Have a bunch of pumpkin seeds and wondering how long they last? This guide breaks down everything you need to know.
It’s officially pumpkin season, which means you likely have access to a fair amount of pumpkin seeds that are fresh from the source.
What Are Pumpkin Seeds?
Pumpkin seeds are the little seeds found inside fresh pumpkins. They are also known as “pepitas,” which is Spanish for the phrase “little seed of squash.”
They are flat, oval-shaped seeds with a white outer shell that is sometimes removed before consumption. While edible the shell may be difficult to digest.
You can also roast pumpkin seeds. Seasoned and roasted they make a delicious snack or an excellent addition to any number of recipes.
Why Are Pumpkin Seeds a Good Snack?
Pumpkin seeds are a great snack for many reasons, the first of which is their nutritional value. These little seeds are so good!
Boasting numerous health benefits they contain healthy fats, magnesium, and other nutrients that support heart and bone health.
Looking to add more iron to your diet? Pumpkin seeds can help! One cup of pumpkin seeds contains over 9 mg of iron.
For reference, the recommended daily allowance of iron for premenopausal females is 18 mg, and for males and postmenopausal females, is 8. Wow!
They also are rich in polyunsaturated fatty acids and antioxidants like selenium and beta carotene, and are an excellent source of zinc, phosphorus, manganese, protein, and fiber.
How Can You Use Pumpkin Seeds?
Pumpkin seeds are a great addition to fresh green salads, oatmeal, or homemade granola, granola bars and trail mixes.
Pureed pumpkin seeds are a great crunchy coating for fish or other tender meat, such as a rack of lamb.
You can also add texture to pasta or soup - pumpkin seeds are perfect for topping butternut squash soup.
You can make a pumpkin seed butter by swapping out nuts in nut butter recipes, or use them as a replacement for pine nuts in pesto.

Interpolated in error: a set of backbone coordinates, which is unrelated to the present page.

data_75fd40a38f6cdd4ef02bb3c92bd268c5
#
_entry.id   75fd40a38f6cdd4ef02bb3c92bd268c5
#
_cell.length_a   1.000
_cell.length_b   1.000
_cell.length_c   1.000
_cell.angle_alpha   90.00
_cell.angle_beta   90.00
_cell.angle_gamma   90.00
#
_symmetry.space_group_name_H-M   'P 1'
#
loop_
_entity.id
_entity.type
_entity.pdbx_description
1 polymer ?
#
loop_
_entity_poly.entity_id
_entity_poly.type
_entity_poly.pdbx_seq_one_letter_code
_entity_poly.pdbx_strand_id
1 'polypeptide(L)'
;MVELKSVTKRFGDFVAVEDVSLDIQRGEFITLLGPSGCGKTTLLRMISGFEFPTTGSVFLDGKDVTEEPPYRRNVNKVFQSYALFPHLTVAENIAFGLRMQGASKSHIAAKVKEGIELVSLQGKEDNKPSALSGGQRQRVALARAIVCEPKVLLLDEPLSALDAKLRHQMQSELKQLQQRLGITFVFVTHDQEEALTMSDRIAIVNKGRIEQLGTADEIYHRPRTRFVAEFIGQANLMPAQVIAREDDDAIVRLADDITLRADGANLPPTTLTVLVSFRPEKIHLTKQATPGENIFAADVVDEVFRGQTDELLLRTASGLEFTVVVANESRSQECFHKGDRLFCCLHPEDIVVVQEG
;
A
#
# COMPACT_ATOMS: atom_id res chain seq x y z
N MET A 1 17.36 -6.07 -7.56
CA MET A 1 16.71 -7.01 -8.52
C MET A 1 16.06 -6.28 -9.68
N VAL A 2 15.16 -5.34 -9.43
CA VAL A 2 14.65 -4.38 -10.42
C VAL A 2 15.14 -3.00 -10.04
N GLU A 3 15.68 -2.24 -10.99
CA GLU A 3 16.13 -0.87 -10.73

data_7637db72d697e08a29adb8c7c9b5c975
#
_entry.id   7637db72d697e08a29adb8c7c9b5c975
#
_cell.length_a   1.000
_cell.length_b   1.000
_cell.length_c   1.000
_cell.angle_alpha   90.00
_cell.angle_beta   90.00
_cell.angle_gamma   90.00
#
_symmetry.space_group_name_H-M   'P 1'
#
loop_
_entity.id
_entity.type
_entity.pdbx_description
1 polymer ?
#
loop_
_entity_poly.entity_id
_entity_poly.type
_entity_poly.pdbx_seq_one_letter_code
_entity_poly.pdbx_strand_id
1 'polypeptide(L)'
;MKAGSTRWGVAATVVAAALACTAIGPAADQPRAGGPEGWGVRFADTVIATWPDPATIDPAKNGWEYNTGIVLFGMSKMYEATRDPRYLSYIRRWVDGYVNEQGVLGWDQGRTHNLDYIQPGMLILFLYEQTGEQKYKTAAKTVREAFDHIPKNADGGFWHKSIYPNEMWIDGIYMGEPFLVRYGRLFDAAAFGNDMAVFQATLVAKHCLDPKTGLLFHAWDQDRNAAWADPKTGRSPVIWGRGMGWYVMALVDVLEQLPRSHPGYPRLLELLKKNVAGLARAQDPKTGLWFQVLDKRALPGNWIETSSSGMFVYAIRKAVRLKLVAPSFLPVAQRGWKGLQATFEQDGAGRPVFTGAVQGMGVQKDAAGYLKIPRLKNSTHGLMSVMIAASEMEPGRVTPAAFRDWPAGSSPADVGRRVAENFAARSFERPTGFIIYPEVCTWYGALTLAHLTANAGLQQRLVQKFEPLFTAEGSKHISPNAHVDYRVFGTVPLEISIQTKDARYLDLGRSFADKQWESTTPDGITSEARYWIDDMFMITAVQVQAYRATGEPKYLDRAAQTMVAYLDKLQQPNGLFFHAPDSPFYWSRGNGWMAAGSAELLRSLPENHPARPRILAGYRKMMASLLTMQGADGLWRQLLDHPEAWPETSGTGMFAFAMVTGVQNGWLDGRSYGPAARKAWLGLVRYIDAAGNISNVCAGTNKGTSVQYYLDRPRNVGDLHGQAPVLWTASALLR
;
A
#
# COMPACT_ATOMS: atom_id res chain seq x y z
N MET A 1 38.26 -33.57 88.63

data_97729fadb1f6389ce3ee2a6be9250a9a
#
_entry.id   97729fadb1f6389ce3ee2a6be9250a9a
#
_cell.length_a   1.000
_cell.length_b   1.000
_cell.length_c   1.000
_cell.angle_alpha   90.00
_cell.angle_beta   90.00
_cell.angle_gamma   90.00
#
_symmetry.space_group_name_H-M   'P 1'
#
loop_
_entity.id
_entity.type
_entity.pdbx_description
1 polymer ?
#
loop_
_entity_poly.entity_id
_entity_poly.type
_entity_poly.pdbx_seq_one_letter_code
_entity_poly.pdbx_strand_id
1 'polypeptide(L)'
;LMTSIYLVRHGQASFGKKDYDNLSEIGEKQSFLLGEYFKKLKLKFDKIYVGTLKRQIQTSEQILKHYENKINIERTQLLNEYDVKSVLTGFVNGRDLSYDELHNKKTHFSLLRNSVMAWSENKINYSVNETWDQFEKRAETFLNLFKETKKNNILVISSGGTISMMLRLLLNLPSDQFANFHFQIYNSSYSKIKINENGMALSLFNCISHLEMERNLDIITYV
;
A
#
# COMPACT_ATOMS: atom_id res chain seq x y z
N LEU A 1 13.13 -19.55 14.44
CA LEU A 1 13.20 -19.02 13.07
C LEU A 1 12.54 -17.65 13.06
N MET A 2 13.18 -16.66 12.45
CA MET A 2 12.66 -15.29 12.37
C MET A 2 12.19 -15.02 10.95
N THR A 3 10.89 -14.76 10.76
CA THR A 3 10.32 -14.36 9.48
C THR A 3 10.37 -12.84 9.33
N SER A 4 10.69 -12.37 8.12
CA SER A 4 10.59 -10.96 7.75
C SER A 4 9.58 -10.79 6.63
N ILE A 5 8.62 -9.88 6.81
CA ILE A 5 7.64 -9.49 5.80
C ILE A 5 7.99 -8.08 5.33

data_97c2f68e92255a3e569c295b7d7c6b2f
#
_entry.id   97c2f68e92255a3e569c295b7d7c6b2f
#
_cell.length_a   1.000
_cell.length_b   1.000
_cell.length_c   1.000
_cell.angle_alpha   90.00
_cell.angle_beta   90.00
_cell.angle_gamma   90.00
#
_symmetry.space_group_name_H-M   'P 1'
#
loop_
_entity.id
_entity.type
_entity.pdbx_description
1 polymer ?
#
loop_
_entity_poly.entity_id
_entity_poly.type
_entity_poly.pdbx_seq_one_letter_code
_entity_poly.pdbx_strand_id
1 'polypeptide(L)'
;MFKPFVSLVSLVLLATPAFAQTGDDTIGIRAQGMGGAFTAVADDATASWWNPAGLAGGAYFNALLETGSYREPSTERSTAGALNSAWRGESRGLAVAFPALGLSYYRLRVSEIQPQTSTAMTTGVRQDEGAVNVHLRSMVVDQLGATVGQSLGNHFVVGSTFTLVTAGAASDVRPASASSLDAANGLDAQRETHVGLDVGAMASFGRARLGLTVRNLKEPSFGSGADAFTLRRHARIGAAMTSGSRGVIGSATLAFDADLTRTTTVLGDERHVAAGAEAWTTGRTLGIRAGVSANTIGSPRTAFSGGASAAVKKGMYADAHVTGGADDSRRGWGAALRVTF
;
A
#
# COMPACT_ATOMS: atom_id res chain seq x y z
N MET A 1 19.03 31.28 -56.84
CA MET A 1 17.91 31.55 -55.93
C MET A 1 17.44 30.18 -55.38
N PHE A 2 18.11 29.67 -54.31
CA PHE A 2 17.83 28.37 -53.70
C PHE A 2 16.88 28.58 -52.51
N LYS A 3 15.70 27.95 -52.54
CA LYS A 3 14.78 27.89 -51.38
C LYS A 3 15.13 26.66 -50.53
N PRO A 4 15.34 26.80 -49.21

Roasted pumpkin seeds are a very popular and incredibly easy to make with items you already have on hand in your pantry. Kids love making roasted pumpkin seeds, too!
How Can You Tell if Your Pumpkin Seeds Have Gone Bad?
It might seem like pumpkin seeds are extremely shelf stable but that is not the case - the shelf life of pumpkin seeds is actually surprisingly short.
Due to a high oil content, pumpkin seeds tend to go bad more quickly than other similar pantry items.
- Appearance - Moist, moldy, or discolored pumpkin seeds should not be consumed as these are signs of spoilage.
- Scent - Musty smelling seeds are an indicator that there is early mold growth, even if it is not visible. Any food that smells like mold or has a rancid smell should be thrown out.
- Taste - If the seeds look and smell as expected, then taste will be the final clue as to whether or not your pumpkin seeds have gone bad. If they are bitter or otherwise unpleasantly flavored, they are no longer good.
How Long Do Unbaked or Raw Pumpkin Seeds Last?
You will want to roast or prepare fresh, raw pumpkin seeds within 2-3 days assuming they've been stored in a sealed container.
Pumpkin seeds that have not been baked or otherwise prepared will need to be stored in an air-tight container in the fridge.
You can also preserve pumpkin seeds for future use by freezing them.
To freeze pumpkin seeds, spread them out on a baking sheet in a single layer and place the baking sheet in the freezer for a couple of hours.
Once frozen, transfer the seeds to freezer-safe containers. Be sure to label the freezer bag with the date - they will be good for up to a year.